January 9, 2010 in Business

Airport razing of buildings triggers claims

Spokane Airways also aims at city, county for $4 million to $8 million
By The Spokesman-Review
 
Dan Pelle photo

John Chastek is vice president of operations at Spokane Airways flight center.
(Full-size photo)

Spokane Airways will file claims Monday against Spokane International Airport, Spokane County and the city of Spokane for between $4 million and $8 million, attorney Bill Symmes Sr. said Friday.

The claims follow a decision this week by five Washington Supreme Court justices not to review lower-court rulings that a 2006 condemnation of six airport buildings occupied by Spokane Airways was improper.

The city, county and airport board of directors will have 60 days to respond before Spokane Airways can seek compensation for lost leaseholds and damage to its business. The company sells fuel, operates a flight school and provides baggage handling and other services to private airplane owners.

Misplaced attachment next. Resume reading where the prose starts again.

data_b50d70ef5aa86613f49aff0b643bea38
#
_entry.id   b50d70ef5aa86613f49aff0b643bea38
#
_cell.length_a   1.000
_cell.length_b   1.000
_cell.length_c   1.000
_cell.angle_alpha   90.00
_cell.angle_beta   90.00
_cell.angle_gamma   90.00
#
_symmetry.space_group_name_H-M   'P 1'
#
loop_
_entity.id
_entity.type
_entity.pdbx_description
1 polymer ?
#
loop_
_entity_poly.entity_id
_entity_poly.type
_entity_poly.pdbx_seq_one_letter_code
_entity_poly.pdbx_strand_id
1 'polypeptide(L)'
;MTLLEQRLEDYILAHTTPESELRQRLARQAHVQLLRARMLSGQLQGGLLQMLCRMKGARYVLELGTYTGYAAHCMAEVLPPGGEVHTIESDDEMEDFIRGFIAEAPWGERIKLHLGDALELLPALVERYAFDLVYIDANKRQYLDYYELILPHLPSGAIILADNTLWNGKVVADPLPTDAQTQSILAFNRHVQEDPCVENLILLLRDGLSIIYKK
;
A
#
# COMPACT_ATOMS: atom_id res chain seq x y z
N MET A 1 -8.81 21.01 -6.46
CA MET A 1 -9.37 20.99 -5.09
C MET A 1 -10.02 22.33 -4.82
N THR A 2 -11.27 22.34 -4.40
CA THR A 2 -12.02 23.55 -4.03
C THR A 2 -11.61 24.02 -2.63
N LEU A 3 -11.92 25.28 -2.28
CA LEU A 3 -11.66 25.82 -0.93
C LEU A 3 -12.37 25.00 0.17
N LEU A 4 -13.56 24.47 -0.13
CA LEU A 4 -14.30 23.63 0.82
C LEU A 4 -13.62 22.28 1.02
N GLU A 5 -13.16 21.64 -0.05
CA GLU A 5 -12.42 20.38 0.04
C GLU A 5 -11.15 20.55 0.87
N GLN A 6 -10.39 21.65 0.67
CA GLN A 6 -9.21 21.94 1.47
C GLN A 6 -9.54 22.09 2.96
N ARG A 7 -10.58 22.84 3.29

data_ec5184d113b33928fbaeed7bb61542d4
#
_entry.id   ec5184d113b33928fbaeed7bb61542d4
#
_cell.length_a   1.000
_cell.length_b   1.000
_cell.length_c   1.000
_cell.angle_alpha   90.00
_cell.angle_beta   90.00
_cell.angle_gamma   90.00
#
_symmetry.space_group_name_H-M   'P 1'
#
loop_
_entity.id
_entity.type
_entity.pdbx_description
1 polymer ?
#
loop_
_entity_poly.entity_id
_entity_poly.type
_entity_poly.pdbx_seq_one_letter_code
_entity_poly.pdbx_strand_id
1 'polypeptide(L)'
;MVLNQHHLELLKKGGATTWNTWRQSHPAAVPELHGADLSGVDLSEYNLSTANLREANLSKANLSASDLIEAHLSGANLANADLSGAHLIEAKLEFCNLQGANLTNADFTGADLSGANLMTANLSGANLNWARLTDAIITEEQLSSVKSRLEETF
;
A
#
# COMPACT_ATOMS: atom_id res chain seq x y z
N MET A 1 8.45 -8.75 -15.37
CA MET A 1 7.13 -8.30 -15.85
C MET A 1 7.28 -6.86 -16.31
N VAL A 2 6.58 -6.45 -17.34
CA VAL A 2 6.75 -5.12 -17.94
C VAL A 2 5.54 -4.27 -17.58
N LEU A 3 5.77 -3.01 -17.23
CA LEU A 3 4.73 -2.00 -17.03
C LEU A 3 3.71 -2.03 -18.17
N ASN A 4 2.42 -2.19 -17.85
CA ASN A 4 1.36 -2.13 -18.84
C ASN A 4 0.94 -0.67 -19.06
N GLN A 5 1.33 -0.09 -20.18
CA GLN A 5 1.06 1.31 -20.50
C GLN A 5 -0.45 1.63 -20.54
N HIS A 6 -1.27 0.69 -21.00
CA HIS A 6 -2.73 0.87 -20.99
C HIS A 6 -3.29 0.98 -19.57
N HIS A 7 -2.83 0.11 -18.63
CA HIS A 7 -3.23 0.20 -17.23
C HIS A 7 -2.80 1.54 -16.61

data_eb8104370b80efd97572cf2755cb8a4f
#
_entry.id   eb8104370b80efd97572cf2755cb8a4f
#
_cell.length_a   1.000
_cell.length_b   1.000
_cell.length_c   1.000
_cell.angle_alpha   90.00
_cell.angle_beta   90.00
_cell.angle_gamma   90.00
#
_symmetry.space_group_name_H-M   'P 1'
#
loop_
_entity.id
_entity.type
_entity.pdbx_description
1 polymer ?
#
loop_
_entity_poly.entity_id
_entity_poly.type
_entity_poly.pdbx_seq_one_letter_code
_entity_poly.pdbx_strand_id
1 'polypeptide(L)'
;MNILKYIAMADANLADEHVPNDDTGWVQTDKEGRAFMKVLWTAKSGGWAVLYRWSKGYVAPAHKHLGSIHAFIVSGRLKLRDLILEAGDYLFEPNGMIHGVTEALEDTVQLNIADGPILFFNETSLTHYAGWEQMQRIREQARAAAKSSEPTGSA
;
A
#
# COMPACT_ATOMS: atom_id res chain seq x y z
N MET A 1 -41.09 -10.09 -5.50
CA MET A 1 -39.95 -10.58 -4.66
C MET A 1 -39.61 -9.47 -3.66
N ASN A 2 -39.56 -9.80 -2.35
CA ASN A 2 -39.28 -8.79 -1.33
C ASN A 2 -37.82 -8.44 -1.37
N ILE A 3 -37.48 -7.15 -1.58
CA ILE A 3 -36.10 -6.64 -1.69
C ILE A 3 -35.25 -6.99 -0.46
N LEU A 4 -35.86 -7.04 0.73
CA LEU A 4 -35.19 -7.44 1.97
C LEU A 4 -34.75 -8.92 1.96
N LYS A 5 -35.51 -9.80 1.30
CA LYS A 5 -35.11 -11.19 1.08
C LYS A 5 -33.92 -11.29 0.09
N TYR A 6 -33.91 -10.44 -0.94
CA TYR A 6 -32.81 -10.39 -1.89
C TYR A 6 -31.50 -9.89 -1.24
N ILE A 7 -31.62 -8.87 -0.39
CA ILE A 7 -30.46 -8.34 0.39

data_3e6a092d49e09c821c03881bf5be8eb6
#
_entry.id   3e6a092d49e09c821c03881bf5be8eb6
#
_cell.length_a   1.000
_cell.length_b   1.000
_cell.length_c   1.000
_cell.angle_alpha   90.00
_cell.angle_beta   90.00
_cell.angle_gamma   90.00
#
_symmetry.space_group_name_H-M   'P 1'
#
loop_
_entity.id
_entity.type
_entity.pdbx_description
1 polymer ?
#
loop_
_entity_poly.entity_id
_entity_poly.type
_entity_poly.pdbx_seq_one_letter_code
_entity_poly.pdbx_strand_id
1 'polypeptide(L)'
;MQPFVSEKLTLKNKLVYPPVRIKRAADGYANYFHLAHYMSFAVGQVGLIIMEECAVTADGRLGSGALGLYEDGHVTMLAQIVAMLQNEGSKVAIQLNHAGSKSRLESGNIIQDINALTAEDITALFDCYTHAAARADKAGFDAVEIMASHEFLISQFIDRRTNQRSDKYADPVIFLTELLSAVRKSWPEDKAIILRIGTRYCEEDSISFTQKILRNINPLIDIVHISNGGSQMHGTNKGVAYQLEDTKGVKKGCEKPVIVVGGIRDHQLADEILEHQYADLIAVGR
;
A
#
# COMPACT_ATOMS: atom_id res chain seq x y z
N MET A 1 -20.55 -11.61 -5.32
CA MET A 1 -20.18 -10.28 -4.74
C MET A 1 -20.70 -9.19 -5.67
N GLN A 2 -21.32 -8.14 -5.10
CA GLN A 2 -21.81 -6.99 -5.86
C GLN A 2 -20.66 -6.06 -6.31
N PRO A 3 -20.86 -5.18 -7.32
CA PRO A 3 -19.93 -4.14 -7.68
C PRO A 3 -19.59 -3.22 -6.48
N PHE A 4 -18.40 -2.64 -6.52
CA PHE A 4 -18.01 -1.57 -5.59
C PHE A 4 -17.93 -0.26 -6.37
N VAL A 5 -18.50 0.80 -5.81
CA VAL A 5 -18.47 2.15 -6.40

Airport attorney Robert Dunn said damage to Spokane Airways has been overstated. The company continues to occupy three other structures at the airport, he said, and operates more efficiently from its downsized footprint.

“They’re going to have a hard time proving business interruption,” Dunn said.

Symmes, however, noted that every one of nine judges who has considered the case has ruled in Spokane Airways’ favor.

Dunn said Spokane Airways was offered $35,000 for the remaining nine months of its lease before the buildings had to be razed to clear line-of-sight to the runway from the new air traffic control tower. Spokane Airways owned the buildings before selling them to the airport in the 1980s.

He said the Supreme Court panel’s decision will probably return the case to Spokane County Superior Court, where the condemnation issues can be resolved.

Spokane Airways has claimed the airport never had condemnation powers, and could not retroactively invoke those of the city or county, which jointly own the airport. The justices agreed.

But, Symmes said, “We’re way beyond real estate.”

Uncertainty about Spokane Airways’ future at the airport scotched a potential $4 million sale of the business by founders Richard and Margaret Chastek.


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